Hi TAP is there any way your total valuble content can be fully simply downloaded & backed up so third party supporters can resite your blog info at alternative web sites so all your hard work is never lost?


  3. Anonymous says:

    PS why not turn it all into a Ebook? by year?


  4. Anonymous says:

    You can use Adobe Arcobat to turn your entire website to PDF file with just a few clicks.

  5. Tapestry says:

    We take back-ups from time to time, Hett.

  6. Anonymous says:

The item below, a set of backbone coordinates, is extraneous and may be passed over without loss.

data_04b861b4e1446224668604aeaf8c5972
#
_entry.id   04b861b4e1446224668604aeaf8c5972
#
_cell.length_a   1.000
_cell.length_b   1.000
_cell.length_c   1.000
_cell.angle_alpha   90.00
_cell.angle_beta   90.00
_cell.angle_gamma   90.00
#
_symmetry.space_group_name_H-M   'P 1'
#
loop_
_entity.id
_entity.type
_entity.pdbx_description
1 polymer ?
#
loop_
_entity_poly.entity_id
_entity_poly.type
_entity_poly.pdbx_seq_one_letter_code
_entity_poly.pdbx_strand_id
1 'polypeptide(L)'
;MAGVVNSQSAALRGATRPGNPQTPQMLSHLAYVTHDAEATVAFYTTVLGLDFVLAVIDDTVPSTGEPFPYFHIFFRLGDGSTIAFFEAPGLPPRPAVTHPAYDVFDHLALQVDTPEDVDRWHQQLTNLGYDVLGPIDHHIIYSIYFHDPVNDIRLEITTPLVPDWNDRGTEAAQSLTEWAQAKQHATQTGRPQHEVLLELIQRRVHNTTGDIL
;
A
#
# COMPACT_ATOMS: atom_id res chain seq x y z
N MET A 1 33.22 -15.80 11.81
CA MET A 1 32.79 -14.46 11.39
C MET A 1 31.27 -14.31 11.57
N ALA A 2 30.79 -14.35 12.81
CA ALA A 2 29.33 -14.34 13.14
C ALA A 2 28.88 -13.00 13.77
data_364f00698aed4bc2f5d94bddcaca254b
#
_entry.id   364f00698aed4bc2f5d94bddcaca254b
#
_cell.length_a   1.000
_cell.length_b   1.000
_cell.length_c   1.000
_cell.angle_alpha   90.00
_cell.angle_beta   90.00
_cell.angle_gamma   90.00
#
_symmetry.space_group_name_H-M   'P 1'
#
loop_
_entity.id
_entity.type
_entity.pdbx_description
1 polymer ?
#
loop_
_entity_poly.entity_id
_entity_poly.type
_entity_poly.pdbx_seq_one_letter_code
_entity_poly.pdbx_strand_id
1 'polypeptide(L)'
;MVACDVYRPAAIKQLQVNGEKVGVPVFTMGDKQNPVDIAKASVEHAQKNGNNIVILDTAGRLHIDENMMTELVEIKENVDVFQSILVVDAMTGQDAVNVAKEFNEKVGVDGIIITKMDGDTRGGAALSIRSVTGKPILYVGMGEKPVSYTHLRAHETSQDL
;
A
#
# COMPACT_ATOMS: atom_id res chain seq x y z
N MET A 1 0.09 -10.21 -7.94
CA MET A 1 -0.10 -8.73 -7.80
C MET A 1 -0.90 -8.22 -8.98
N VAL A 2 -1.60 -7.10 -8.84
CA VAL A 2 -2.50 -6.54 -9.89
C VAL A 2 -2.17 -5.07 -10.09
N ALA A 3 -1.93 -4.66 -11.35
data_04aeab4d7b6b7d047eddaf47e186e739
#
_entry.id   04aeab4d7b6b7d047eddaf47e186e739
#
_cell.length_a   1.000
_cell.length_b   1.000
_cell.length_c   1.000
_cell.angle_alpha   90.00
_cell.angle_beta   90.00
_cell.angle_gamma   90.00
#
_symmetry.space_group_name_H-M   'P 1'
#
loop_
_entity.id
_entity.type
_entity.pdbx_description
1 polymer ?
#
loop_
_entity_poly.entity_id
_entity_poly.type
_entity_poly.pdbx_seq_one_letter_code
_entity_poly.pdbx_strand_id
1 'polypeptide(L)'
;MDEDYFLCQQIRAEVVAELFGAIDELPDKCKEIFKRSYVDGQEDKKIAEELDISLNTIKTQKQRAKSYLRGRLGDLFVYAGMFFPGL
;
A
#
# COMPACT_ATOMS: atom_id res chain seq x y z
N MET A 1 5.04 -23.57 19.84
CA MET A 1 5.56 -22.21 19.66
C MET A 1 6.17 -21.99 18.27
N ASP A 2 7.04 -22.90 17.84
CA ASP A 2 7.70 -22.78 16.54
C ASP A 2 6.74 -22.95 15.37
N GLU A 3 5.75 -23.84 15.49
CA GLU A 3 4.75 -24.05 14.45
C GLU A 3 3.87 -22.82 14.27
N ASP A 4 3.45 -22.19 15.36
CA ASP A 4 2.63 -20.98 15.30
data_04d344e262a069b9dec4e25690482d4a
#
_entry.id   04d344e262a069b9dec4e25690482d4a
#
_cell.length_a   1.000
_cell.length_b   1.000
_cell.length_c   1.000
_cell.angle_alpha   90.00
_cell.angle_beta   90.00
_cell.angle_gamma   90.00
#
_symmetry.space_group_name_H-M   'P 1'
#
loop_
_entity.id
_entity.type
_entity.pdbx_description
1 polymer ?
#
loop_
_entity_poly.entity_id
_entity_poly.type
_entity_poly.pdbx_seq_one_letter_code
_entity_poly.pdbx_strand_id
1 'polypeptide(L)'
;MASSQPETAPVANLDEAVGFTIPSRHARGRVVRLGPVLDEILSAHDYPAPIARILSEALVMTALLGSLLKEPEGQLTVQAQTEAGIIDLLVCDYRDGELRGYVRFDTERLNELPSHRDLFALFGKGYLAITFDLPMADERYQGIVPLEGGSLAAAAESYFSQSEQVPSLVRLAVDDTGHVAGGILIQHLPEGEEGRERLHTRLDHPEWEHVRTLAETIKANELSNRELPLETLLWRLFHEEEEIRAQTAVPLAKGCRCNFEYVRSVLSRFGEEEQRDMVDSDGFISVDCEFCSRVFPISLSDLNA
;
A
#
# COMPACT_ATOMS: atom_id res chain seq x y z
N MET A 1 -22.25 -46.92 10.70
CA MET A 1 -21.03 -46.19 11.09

There is a lot going on about the press at the moment and their rights to free speech and reporting information. Unfortunately those bad reporters who carried out the wirer taps on people like the McCanns and other people in the public eye have opened the door for all those who want the press stifled to come out of their little burrows and get on the band wagon of restraining the freedom of the press. No doubt there will be greater secrecy in the official news and the way news once was distributed but with those who get their news through facebook and other forms of social media those in authority will have less chance of stifling what they don’t want the public to know. As you are very aware once a story hits the net it can go viral and in no time hundreds of thousands of people are aware of the news. So its the big boot in to an old system as far as I am concerned. A system that we no longer depend upon for lots of our news and our information. If we are to live up to what JFK said in his speech then we all have a duty to question and arouse attention by exchanging information over the net. All the troubles in the middle east and else where have been aroused by the social media not by the popular press. If we are left to the popular press we are likely only to get big tits, dogs up trees, snap shots of frosty mornings, traffic jams on the M6 – and don’t forget the horse results, the football results, dart results, cricket results etc. Actually by stifling the popular press they could in fact be doing us a favour and people might not take it seriously anymore for much of their news was biased and only suited certain political parties. We know the Sun is a labour paper while the Times and the Telegraph are tory papers. Journalists are not the journalists of the past where they could crack a story and write a story. Most of the garbage they put in to those papers come from clearing houses. It has all been joined, disjoined and reivented to suit a gullible public. They only let you hear what they want you to hear anyway. I mean there are no secrets going to be revealed in the daily mirror unless they have found someone rooting the queens dog or something along that line. That is about the extent of the secrets revealed in all the gutter press. In sum, it is a bullet that should have been fired at them a long time ago. They should have barred many of these papers from writing what they have been writing about good people along time ago. Many of the paparatsy should a have been stopped years ago for the shit that they produced. Who gives a dam if Diana, or Kate are sun baking in the nude on some Caribbean island. Who wants to hear about Jude Law and his problems or David Beckham for that matter. The real news and information that we want to hear about is not found in the popular press but is out there on the net and found on small radio stations etc. It is a fire not worth pissing on.